Finding the next Jamie Vardy

We all know that 4 years ago Jamie Vardy was playing in the relative wilderness of non-league football and now he is on the verge of lifting the Premier League title with Leicester City. But as a 29 year-old he is the wrong side of the age-curve, and he probably only has another two or three seasons at the top level for which he has just extended his contract with Leicester to cover. So well done to Leicester for taking a chance on Jamie Vardy but how can other clubs learn from this and find their own lower league gems?

I must admit when I started researching for this piece I thought Jamie Vardy must have been a peach in a market of lemons and that I’d find a handful of players that profiled just like Jamie Vardy did. Then I’d be able say here’s ten more potential Jamie Vardys and if there’s any sort of hit rate on them becoming stars then bigger clubs should take risks on these lower league players instead of paying over the top for the safety blanket of ‘he already has Premier League experience’.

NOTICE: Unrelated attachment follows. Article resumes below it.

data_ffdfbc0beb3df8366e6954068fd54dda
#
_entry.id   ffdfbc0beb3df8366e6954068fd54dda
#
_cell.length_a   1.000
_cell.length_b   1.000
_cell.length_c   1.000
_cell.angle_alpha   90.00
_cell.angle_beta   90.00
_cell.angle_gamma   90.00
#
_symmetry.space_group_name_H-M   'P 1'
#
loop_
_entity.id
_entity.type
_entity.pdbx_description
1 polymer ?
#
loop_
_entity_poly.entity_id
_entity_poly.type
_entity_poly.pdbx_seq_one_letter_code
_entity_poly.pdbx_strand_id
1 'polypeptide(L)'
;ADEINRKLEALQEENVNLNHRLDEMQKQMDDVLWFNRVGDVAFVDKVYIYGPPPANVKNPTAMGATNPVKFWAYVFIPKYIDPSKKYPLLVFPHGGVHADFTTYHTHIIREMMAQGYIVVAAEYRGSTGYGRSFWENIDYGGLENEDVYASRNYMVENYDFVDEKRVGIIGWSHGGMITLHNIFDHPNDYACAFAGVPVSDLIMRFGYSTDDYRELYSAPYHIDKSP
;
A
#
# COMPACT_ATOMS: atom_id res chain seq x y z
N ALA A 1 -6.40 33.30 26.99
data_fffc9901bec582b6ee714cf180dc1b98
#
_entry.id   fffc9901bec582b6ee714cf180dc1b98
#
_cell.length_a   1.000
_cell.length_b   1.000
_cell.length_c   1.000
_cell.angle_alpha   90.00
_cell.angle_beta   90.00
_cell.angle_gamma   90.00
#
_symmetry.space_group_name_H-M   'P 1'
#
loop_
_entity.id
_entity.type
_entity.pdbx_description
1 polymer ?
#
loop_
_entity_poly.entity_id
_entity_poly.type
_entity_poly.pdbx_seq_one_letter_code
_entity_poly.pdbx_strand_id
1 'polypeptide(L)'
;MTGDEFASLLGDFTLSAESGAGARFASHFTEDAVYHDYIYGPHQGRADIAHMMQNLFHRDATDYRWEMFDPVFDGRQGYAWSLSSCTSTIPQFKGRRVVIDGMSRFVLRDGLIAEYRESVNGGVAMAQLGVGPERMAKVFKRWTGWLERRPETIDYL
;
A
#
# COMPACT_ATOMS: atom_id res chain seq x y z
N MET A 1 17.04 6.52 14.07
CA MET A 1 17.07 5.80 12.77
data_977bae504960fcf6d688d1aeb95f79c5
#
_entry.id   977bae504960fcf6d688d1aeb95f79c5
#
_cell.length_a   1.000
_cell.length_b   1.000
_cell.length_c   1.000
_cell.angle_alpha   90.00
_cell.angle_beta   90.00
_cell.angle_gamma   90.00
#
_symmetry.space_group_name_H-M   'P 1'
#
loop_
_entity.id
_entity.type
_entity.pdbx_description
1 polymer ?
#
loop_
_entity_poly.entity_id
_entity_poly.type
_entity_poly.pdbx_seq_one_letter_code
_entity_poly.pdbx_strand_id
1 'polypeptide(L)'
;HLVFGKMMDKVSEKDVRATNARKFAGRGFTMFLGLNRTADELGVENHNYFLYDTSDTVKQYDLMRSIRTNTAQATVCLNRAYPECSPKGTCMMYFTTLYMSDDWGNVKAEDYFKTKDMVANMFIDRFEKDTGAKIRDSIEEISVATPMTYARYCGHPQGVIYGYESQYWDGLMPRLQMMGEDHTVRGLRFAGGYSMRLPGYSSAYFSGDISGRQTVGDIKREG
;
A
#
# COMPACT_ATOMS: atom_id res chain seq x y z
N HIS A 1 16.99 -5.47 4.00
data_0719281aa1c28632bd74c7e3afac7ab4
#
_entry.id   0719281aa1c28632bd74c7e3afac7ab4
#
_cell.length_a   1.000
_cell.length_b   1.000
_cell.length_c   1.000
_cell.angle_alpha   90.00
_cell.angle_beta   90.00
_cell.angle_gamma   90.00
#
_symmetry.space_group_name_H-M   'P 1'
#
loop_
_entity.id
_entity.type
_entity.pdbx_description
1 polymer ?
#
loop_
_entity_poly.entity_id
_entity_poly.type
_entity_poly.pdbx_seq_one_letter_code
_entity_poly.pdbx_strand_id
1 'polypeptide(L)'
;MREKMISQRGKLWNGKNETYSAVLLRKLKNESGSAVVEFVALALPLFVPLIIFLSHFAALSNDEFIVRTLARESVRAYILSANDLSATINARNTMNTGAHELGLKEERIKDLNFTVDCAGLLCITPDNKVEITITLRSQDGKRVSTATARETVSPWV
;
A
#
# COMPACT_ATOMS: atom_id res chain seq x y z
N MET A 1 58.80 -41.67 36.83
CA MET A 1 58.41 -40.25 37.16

The truth is the only forward in recent English history I found that profiled like non-league Jamie Vardy was Luis Suarez in the Premier League. Using goal and assist data from transfermakt.co.uk I looked at 12 years of goal contribution data from the Premier League to League 2 and five years of data from the National League. In the 2012 Vardy dominated the National League, scoring 31 non-penalty goals and providing 17 assists in 3000 minutes of football for Fleetwood Town. That’s a scoring contribution of 1.44 non-penalty goals and assists (NPGA) every 90 minutes.

The only other player to pass this test at the 1% significance level was Luis Suarez in 2014